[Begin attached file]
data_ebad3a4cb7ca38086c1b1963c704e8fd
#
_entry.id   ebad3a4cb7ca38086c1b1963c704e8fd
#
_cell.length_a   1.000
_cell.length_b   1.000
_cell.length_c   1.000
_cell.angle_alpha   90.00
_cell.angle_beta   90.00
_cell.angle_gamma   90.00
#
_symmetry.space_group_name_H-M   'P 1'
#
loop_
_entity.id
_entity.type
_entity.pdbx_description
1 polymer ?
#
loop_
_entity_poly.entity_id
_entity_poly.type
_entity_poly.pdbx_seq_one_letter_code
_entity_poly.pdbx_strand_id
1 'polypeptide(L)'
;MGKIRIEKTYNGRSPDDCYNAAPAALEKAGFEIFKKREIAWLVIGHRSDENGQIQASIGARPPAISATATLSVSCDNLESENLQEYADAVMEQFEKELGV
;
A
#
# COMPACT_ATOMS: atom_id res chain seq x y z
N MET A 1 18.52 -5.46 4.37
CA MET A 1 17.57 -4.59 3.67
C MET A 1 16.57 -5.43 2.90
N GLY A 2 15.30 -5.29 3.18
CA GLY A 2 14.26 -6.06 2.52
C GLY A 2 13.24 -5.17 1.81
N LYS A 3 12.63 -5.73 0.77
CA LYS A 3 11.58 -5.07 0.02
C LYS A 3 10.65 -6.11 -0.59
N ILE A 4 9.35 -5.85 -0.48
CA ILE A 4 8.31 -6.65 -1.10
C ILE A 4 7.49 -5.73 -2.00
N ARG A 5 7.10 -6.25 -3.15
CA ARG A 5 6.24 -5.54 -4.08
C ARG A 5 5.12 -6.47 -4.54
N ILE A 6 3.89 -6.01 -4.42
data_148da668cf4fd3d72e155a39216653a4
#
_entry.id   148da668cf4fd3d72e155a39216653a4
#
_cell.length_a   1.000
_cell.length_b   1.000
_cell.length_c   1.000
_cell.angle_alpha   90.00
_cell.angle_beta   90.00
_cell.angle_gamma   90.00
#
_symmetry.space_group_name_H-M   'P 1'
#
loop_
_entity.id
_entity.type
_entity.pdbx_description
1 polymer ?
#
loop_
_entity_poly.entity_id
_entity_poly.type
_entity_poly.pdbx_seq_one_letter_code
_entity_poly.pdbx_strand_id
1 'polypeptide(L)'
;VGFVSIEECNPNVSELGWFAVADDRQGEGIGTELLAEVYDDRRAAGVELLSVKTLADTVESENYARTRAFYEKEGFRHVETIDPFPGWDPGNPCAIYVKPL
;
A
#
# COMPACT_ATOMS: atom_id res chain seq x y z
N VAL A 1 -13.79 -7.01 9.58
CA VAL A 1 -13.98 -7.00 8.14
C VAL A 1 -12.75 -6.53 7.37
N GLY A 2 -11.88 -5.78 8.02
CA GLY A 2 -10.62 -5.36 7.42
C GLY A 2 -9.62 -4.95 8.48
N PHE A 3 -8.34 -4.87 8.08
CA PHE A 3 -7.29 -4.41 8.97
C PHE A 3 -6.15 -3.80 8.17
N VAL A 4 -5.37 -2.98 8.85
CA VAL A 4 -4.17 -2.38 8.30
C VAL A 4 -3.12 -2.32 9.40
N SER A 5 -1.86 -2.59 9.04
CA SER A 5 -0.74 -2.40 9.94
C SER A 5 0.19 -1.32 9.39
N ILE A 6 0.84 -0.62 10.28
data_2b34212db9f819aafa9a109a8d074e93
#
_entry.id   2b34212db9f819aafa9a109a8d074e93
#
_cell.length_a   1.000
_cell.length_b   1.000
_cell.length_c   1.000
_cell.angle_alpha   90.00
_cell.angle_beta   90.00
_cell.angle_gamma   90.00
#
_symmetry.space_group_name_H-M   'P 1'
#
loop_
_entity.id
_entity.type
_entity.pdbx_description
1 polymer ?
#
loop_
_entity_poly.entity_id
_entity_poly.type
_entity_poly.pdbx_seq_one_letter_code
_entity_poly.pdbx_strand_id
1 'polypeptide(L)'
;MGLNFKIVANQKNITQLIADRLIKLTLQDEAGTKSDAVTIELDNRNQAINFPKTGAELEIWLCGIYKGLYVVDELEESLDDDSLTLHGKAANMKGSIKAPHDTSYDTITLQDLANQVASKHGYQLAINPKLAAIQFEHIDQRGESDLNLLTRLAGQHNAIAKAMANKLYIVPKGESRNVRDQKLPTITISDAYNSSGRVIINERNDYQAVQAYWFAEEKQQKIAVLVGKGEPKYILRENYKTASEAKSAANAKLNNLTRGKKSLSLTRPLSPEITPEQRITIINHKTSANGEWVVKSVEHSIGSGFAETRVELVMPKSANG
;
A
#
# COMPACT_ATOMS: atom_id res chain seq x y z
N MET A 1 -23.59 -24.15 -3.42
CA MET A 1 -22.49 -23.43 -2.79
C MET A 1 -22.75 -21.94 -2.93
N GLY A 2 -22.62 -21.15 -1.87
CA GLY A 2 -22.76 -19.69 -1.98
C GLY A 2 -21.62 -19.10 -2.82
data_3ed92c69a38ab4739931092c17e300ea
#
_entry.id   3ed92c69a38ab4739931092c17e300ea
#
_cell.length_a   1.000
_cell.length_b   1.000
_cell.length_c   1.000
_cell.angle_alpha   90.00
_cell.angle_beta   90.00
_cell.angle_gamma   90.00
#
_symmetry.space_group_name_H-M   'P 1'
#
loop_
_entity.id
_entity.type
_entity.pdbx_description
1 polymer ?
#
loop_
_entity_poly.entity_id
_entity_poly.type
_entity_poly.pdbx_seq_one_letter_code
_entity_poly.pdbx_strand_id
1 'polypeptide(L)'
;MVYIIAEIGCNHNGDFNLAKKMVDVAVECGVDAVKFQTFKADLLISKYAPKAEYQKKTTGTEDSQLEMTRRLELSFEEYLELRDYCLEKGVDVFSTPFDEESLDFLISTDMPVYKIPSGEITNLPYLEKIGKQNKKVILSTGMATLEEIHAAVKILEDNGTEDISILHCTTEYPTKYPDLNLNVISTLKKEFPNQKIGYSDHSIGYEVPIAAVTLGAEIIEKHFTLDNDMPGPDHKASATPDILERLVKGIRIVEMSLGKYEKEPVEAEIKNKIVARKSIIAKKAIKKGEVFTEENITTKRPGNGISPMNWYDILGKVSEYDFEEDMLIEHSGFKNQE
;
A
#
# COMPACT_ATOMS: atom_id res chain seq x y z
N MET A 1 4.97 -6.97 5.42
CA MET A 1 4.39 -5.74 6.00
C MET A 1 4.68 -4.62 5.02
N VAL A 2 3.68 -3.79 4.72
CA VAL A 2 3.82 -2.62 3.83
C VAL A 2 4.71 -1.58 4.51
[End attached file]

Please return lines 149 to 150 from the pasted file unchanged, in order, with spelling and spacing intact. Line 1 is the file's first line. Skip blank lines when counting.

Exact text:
_entity_poly.entity_id
_entity_poly.type